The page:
Gold Rush Park—they have a page on Facebook—is a great concept and one we have been supportive of since its beginning advocacy by Joe Genshlea and Jack Diepenbrock many years ago and this article in the Sacramento Bee is welcome.
As a child growing up in Sacramento, my first exposure to a great civic park wasn’t in Sacramento, but rather Golden Gate Park in San Francisco. I remember hundreds of cyclists, joggers and – because it was the ’70s – roller skaters, forming a colorful blur of activity as they traversed its seemingly endless trails and wide expanses of green grass and trees.
I also remember the crowds at the blockbuster King Tut exhibition at the de Young Museum and the old planetarium.
Even though all of this was in a park, it felt like the busiest city I’d ever been in.
In my 20s, I moved to New York, and for nearly a decade, lived only a block from Central Park. My wife and I watched the symphony and opera perform there while lounging on picnic blankets stocked with provisions from Zabar’s. We rode the paddle boats in the summer, watched skaters on the ice rink in the winter and visited the polar bears in the Central Park Zoo. On temperate days, we walked past the Delacorte Theater where works by Shakespeare ruled the stage and made our way to the roof garden of the Metropolitan Museum of Art to gaze out over the city.
All in a park.
Little did I know that while I was still in New York in 2003, back in Sacramento, one man was steadfastly promoting a similar vision for my hometown. It’s been 10 years since Joe Genshlea – a prominent local attorney and one of the city’s most ardent champions – first floated the idea of a civic park that would rival any in the country.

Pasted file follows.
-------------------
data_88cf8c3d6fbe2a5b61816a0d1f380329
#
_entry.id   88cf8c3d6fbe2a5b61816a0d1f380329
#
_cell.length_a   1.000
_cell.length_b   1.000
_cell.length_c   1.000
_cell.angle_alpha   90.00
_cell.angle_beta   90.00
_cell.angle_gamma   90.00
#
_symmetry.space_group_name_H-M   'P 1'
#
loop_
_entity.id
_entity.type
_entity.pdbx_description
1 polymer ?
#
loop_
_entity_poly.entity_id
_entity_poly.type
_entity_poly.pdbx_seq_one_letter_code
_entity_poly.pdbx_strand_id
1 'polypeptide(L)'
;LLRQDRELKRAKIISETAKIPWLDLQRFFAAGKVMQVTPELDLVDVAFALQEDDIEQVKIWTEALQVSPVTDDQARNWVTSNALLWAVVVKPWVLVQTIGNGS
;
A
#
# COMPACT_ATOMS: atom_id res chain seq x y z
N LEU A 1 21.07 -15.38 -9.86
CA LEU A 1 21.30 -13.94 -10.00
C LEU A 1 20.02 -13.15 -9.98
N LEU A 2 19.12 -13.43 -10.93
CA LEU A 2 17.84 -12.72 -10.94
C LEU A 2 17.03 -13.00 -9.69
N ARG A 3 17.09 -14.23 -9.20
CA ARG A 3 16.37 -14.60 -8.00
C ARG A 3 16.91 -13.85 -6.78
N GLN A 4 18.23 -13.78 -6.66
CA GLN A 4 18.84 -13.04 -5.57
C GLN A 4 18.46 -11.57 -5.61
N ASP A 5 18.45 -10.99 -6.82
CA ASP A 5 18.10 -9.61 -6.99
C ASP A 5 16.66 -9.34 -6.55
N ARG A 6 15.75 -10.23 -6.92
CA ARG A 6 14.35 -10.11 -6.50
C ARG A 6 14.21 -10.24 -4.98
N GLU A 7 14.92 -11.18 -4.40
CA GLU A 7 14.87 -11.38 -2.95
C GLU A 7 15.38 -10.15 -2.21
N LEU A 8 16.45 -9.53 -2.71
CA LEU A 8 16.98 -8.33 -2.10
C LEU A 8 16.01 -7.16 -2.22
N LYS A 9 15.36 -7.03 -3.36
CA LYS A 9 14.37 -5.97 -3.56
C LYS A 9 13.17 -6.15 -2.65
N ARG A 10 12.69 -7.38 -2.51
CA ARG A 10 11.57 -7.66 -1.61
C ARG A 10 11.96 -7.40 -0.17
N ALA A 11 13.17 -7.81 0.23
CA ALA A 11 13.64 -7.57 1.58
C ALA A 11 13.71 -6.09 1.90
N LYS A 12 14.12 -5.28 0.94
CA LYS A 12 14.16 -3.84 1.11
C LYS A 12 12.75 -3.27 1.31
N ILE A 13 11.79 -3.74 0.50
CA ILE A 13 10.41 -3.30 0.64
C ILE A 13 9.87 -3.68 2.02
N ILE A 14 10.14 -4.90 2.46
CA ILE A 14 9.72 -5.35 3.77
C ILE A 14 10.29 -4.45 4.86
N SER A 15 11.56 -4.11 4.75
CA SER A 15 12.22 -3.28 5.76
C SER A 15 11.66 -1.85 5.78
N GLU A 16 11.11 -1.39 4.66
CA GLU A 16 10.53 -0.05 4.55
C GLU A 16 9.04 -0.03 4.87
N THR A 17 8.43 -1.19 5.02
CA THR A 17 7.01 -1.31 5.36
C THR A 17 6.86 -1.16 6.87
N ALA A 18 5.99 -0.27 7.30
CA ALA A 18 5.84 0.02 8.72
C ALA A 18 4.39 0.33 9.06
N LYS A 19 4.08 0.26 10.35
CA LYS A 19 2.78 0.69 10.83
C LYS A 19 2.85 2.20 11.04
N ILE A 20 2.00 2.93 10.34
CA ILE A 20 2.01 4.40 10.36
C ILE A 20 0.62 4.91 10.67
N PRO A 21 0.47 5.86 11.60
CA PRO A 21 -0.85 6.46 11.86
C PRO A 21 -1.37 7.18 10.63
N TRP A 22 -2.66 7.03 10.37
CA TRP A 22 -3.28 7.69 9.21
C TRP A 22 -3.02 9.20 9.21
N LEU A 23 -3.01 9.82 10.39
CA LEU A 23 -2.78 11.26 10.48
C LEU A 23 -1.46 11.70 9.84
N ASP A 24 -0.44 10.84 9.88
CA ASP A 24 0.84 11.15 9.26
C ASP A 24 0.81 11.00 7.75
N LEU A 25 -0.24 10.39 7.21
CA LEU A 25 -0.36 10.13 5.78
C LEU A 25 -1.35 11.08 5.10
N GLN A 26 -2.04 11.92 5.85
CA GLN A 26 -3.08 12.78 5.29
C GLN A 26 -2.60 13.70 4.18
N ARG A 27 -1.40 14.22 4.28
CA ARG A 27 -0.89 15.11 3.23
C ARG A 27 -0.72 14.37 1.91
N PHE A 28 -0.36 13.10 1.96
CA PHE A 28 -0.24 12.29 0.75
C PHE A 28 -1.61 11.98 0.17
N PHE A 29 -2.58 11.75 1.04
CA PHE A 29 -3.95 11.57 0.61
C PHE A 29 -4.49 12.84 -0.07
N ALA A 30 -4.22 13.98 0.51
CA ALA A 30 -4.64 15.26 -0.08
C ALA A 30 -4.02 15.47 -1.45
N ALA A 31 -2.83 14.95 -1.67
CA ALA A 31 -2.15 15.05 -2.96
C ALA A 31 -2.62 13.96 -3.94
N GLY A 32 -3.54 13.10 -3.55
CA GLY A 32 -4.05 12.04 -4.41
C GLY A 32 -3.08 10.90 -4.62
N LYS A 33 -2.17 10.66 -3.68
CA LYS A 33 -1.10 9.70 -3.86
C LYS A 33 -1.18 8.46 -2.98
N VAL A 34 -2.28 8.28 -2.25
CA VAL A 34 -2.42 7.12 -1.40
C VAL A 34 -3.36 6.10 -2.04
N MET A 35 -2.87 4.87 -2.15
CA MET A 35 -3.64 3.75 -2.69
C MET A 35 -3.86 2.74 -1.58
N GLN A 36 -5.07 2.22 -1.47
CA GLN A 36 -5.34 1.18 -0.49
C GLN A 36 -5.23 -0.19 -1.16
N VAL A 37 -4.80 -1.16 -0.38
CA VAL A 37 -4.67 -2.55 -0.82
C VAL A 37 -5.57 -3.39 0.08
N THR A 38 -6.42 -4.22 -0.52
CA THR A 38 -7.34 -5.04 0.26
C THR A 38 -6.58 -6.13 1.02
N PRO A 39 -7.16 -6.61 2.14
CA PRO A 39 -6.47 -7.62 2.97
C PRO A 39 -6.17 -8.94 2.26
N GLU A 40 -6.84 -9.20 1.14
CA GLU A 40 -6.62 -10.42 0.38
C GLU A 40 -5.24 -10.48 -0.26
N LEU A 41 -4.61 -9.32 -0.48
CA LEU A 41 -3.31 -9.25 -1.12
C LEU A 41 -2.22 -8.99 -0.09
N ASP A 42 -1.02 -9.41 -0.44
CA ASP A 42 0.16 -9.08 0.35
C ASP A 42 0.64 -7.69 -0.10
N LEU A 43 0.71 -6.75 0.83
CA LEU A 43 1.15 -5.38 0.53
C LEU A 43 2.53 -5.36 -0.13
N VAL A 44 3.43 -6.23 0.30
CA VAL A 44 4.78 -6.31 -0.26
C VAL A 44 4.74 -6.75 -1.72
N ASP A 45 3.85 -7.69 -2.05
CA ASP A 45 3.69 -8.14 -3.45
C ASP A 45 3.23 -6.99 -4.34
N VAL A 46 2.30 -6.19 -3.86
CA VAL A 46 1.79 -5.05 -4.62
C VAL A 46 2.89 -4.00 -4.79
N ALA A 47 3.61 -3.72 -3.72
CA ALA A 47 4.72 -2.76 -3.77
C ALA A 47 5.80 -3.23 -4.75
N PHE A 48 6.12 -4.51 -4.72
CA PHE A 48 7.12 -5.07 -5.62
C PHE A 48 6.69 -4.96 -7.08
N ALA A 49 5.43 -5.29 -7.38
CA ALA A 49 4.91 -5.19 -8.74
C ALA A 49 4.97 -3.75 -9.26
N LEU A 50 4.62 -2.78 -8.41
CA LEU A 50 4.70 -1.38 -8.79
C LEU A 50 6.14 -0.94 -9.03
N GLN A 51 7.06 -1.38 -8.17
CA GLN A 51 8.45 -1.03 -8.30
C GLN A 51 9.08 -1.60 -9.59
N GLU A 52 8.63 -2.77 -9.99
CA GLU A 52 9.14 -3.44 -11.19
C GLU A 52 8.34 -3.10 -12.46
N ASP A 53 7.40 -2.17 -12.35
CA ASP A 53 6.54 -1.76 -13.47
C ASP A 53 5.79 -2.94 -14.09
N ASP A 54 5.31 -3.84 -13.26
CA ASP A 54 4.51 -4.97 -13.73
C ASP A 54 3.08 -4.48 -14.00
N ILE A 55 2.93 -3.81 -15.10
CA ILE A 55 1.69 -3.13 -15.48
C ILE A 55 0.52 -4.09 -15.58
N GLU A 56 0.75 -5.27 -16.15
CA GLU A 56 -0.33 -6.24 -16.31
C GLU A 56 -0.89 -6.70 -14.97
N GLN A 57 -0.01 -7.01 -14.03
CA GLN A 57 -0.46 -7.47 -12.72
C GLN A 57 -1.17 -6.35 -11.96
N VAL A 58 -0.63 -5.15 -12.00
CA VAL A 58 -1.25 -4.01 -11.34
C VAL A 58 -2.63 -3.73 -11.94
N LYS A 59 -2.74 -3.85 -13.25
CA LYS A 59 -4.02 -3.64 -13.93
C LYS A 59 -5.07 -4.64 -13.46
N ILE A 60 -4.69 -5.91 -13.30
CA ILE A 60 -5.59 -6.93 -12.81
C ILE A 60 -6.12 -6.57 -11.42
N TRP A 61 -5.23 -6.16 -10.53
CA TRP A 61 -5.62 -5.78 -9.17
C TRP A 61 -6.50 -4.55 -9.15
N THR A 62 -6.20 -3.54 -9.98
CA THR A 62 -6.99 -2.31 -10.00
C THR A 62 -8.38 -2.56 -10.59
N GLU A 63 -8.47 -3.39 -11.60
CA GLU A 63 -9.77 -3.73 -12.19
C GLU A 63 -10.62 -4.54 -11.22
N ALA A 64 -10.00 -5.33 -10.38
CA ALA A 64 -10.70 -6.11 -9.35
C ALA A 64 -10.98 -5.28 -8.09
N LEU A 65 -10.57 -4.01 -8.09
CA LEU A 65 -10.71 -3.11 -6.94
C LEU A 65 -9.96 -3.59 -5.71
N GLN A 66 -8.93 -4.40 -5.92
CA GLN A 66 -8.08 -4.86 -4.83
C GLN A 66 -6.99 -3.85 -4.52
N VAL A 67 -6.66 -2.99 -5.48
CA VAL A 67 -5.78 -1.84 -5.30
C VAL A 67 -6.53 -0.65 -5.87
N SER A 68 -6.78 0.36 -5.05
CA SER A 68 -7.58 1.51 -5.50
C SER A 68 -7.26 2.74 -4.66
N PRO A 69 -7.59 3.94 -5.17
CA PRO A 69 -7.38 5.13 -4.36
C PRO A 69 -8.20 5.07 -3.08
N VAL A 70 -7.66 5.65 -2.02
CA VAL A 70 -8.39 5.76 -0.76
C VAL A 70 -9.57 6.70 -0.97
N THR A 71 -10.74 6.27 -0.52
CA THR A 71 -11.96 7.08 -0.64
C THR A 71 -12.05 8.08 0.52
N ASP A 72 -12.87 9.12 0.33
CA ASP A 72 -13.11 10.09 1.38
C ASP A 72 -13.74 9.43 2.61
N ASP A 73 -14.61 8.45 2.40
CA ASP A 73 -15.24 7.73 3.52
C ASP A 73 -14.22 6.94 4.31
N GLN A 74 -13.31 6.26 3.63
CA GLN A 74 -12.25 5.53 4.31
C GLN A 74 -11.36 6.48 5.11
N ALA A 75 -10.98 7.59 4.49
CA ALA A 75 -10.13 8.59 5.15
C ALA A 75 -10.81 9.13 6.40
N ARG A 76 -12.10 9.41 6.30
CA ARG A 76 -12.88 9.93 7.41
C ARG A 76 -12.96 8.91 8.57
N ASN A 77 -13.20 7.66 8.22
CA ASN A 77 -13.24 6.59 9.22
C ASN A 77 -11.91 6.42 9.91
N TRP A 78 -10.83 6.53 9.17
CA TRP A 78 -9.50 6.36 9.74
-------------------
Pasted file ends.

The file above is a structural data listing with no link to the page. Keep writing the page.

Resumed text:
His idea was simple but bold: Build a great urban park along the south banks of the American between the river and the downtown railyard. His project, dubbed Gold Rush Park, included all of the amenities previously mentioned in the parks of San Francisco and New York. He suggested moving the Sacramento Zoo from Land Park to this larger space, along with adding museums, performance spaces and lots of wide open land next to the crystal-clear waters of the American River, an area now largely, and inexcusably, dominated by industrial warehouses and a nascent residential neighborhood called Township 9.
Genshlea and fellow Sacramento attorney Jack Diepenbrock raised money and hired one of the country’s pre-eminent park-planning firms to lay the groundwork and begin producing conceptual designs.
As simple as the concept was, Genshlea and his supporters knew that the execution of it would be one of the biggest challenges the city has ever faced. With many individual landowners, including the government, the challenge of purchasing and razing buildings there to make room for such a space was daunting to say the least. And while many of the region’s most prominent civic leaders rallied around the cause, a handful of vocal private landowners who wanted to develop the land opposed it loudly, and the City Council didn’t exhibit the bold leadership that it should have. It’s a shame.
A decade hence, Genshlea still has many of the files, maps and detailed records of landowners, and says that hardly a week passes when someone doesn’t ask him why that project never got the traction it deserved. “It just won’t go away,” he says.
Nor should it.
In June, the Center for City Park Excellence, a research arm of the respected Trust for Public Land, ranked Sacramento third nationally – behind only New York and Minneapolis – for park excellence. That sounds impressive, and it is. But it doesn’t tell the whole story. For all our great little community parks nestled amid tree-lined residential neighborhoods, our city lacks the one large-scale park in an urban setting – a destination park – that could be as transformative for downtown as the new arena promises to be.